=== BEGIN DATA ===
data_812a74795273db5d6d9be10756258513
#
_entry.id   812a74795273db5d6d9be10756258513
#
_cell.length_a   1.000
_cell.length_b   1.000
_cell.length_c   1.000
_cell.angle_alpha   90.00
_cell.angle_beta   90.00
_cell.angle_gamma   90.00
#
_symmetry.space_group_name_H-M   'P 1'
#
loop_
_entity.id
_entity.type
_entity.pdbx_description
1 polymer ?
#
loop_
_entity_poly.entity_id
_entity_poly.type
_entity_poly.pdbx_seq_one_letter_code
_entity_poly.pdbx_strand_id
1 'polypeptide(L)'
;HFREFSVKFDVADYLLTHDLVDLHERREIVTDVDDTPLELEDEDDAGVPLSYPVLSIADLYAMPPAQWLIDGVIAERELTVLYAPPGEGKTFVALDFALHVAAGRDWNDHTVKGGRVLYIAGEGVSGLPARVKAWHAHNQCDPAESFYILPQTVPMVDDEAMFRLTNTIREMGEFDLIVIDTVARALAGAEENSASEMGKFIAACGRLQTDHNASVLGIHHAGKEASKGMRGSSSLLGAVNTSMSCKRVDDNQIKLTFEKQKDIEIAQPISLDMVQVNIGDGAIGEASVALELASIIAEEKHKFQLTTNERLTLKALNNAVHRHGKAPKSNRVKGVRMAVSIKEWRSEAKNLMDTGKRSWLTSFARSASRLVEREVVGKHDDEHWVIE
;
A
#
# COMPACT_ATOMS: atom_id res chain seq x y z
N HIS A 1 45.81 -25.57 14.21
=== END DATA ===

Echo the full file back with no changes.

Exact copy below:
data_812a74795273db5d6d9be10756258513
#
_entry.id   812a74795273db5d6d9be10756258513
#
_cell.length_a   1.000
_cell.length_b   1.000
_cell.length_c   1.000
_cell.angle_alpha   90.00
_cell.angle_beta   90.00
_cell.angle_gamma   90.00
#
_symmetry.space_group_name_H-M   'P 1'
#
loop_
_entity.id
_entity.type
_entity.pdbx_description
1 polymer ?
#
loop_
_entity_poly.entity_id
_entity_poly.type
_entity_poly.pdbx_seq_one_letter_code
_entity_poly.pdbx_strand_id
1 'polypeptide(L)'
;HFREFSVKFDVADYLLTHDLVDLHERREIVTDVDDTPLELEDEDDAGVPLSYPVLSIADLYAMPPAQWLIDGVIAERELTVLYAPPGEGKTFVALDFALHVAAGRDWNDHTVKGGRVLYIAGEGVSGLPARVKAWHAHNQCDPAESFYILPQTVPMVDDEAMFRLTNTIREMGEFDLIVIDTVARALAGAEENSASEMGKFIAACGRLQTDHNASVLGIHHAGKEASKGMRGSSSLLGAVNTSMSCKRVDDNQIKLTFEKQKDIEIAQPISLDMVQVNIGDGAIGEASVALELASIIAEEKHKFQLTTNERLTLKALNNAVHRHGKAPKSNRVKGVRMAVSIKEWRSEAKNLMDTGKRSWLTSFARSASRLVEREVVGKHDDEHWVIE
;
A
#
# COMPACT_ATOMS: atom_id res chain seq x y z
N HIS A 1 45.81 -25.57 14.21